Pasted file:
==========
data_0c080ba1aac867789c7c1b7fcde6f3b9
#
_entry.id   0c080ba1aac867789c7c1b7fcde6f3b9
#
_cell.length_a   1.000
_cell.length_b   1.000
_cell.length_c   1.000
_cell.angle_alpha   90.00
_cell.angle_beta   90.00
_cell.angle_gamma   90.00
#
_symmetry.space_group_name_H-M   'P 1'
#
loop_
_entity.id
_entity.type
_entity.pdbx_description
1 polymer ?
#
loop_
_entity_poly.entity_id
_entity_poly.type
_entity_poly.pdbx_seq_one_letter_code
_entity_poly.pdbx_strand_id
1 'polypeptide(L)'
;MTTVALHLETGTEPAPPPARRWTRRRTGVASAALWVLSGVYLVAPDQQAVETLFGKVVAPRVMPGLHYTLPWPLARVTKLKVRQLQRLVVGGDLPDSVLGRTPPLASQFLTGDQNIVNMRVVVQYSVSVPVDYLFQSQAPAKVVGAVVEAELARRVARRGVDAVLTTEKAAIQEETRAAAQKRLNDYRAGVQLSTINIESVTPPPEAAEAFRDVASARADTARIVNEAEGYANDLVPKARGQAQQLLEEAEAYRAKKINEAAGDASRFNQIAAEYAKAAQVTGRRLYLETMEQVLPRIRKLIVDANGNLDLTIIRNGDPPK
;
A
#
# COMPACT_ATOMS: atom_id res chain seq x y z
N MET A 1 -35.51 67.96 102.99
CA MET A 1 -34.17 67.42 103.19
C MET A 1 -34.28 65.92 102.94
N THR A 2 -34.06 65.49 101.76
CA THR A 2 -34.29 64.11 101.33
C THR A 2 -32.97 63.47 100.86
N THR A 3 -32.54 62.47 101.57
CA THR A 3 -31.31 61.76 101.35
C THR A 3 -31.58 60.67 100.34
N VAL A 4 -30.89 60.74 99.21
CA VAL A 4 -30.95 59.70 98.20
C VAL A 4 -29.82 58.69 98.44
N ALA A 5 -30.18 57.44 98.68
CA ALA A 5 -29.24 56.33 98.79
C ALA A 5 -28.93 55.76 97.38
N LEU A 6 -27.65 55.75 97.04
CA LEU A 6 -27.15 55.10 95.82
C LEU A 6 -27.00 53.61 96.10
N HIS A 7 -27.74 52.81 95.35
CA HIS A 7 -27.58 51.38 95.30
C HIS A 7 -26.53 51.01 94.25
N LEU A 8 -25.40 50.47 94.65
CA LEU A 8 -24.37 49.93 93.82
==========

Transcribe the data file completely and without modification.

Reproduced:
data_0c080ba1aac867789c7c1b7fcde6f3b9
#
_entry.id   0c080ba1aac867789c7c1b7fcde6f3b9
#
_cell.length_a   1.000
_cell.length_b   1.000
_cell.length_c   1.000
_cell.angle_alpha   90.00
_cell.angle_beta   90.00
_cell.angle_gamma   90.00
#
_symmetry.space_group_name_H-M   'P 1'
#
loop_
_entity.id
_entity.type
_entity.pdbx_description
1 polymer ?
#
loop_
_entity_poly.entity_id
_entity_poly.type
_entity_poly.pdbx_seq_one_letter_code
_entity_poly.pdbx_strand_id
1 'polypeptide(L)'
;MTTVALHLETGTEPAPPPARRWTRRRTGVASAALWVLSGVYLVAPDQQAVETLFGKVVAPRVMPGLHYTLPWPLARVTKLKVRQLQRLVVGGDLPDSVLGRTPPLASQFLTGDQNIVNMRVVVQYSVSVPVDYLFQSQAPAKVVGAVVEAELARRVARRGVDAVLTTEKAAIQEETRAAAQKRLNDYRAGVQLSTINIESVTPPPEAAEAFRDVASARADTARIVNEAEGYANDLVPKARGQAQQLLEEAEAYRAKKINEAAGDASRFNQIAAEYAKAAQVTGRRLYLETMEQVLPRIRKLIVDANGNLDLTIIRNGDPPK
;
A
#
# COMPACT_ATOMS: atom_id res chain seq x y z
N MET A 1 -35.51 67.96 102.99
CA MET A 1 -34.17 67.42 103.19
C MET A 1 -34.28 65.92 102.94
N THR A 2 -34.06 65.49 101.76
CA THR A 2 -34.29 64.11 101.33
C THR A 2 -32.97 63.47 100.86
N THR A 3 -32.54 62.47 101.57
CA THR A 3 -31.31 61.76 101.35
C THR A 3 -31.58 60.67 100.34
N VAL A 4 -30.89 60.74 99.21
CA VAL A 4 -30.95 59.70 98.20
C VAL A 4 -29.82 58.69 98.44
N ALA A 5 -30.18 57.44 98.68
CA ALA A 5 -29.24 56.33 98.79
C ALA A 5 -28.93 55.76 97.38
N LEU A 6 -27.65 55.75 97.04
CA LEU A 6 -27.15 55.10 95.82
C LEU A 6 -27.00 53.61 96.10
N HIS A 7 -27.74 52.81 95.35
CA HIS A 7 -27.58 51.38 95.30
C HIS A 7 -26.53 51.01 94.25
N LEU A 8 -25.40 50.47 94.65
CA LEU A 8 -24.37 49.93 93.82